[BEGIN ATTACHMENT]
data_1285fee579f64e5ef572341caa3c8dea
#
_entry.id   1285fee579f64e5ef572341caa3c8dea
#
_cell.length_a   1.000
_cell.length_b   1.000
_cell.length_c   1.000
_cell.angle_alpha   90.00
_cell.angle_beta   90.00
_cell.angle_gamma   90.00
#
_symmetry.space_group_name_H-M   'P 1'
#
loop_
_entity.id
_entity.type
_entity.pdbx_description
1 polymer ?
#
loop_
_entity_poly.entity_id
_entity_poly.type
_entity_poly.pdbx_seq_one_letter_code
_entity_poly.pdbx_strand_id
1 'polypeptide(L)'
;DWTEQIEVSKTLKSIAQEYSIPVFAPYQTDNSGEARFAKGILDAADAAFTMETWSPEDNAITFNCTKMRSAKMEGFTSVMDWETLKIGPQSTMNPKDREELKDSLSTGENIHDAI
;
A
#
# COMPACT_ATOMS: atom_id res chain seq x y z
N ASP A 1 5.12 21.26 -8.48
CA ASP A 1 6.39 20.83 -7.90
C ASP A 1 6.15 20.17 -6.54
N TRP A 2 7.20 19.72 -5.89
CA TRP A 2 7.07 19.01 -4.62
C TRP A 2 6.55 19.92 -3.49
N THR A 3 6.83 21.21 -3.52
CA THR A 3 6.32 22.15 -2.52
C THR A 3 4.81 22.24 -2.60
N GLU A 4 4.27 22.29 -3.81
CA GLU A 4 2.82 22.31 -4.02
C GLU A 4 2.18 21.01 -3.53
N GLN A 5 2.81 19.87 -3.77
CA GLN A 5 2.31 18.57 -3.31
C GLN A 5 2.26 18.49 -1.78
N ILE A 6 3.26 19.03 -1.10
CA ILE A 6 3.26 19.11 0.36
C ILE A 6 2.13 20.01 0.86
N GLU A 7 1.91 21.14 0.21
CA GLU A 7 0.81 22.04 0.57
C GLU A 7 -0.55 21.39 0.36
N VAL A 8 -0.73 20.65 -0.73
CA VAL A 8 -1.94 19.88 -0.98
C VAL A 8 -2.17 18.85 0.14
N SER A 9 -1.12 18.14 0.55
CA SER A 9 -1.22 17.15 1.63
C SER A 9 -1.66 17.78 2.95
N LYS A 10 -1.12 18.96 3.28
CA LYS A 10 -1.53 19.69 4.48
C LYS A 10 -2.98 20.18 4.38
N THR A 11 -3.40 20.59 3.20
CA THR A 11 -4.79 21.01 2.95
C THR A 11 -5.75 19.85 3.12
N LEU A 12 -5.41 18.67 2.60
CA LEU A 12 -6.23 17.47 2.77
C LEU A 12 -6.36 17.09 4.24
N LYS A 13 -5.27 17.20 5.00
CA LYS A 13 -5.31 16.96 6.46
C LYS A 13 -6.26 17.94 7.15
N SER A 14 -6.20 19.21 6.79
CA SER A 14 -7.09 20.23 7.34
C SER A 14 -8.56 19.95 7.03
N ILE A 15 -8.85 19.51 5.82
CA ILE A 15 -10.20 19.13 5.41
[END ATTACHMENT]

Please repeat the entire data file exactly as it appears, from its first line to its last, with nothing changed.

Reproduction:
data_1285fee579f64e5ef572341caa3c8dea
#
_entry.id   1285fee579f64e5ef572341caa3c8dea
#
_cell.length_a   1.000
_cell.length_b   1.000
_cell.length_c   1.000
_cell.angle_alpha   90.00
_cell.angle_beta   90.00
_cell.angle_gamma   90.00
#
_symmetry.space_group_name_H-M   'P 1'
#
loop_
_entity.id
_entity.type
_entity.pdbx_description
1 polymer ?
#
loop_
_entity_poly.entity_id
_entity_poly.type
_entity_poly.pdbx_seq_one_letter_code
_entity_poly.pdbx_strand_id
1 'polypeptide(L)'
;DWTEQIEVSKTLKSIAQEYSIPVFAPYQTDNSGEARFAKGILDAADAAFTMETWSPEDNAITFNCTKMRSAKMEGFTSVMDWETLKIGPQSTMNPKDREELKDSLSTGENIHDAI
;
A
#
# COMPACT_ATOMS: atom_id res chain seq x y z
N ASP A 1 5.12 21.26 -8.48
CA ASP A 1 6.39 20.83 -7.90
C ASP A 1 6.15 20.17 -6.54
N TRP A 2 7.20 19.72 -5.89
CA TRP A 2 7.07 19.01 -4.62
C TRP A 2 6.55 19.92 -3.49
N THR A 3 6.83 21.21 -3.52
CA THR A 3 6.32 22.15 -2.52
C THR A 3 4.81 22.24 -2.60
N GLU A 4 4.27 22.29 -3.81
CA GLU A 4 2.82 22.31 -4.02
C GLU A 4 2.18 21.01 -3.53
N GLN A 5 2.81 19.87 -3.77
CA GLN A 5 2.31 18.57 -3.31
C GLN A 5 2.26 18.49 -1.78
N ILE A 6 3.26 19.03 -1.10
CA ILE A 6 3.26 19.11 0.36
C ILE A 6 2.13 20.01 0.86
N GLU A 7 1.91 21.14 0.21
CA GLU A 7 0.81 22.04 0.57
C GLU A 7 -0.55 21.39 0.36
N VAL A 8 -0.73 20.65 -0.73
CA VAL A 8 -1.94 19.88 -0.98
C VAL A 8 -2.17 18.85 0.14
N SER A 9 -1.12 18.14 0.55
CA SER A 9 -1.22 17.15 1.63
C SER A 9 -1.66 17.78 2.95
N LYS A 10 -1.12 18.96 3.28
CA LYS A 10 -1.53 19.69 4.48
C LYS A 10 -2.98 20.18 4.38
N THR A 11 -3.40 20.59 3.20
CA THR A 11 -4.79 21.01 2.95
C THR A 11 -5.75 19.85 3.12
N LEU A 12 -5.41 18.67 2.60
CA LEU A 12 -6.23 17.47 2.77
C LEU A 12 -6.36 17.09 4.24
N LYS A 13 -5.27 17.20 5.00
CA LYS A 13 -5.31 16.96 6.46
C LYS A 13 -6.26 17.94 7.15
N SER A 14 -6.20 19.21 6.79
CA SER A 14 -7.09 20.23 7.34
C SER A 14 -8.56 19.95 7.03
N ILE A 15 -8.85 19.51 5.82
CA ILE A 15 -10.20 19.13 5.41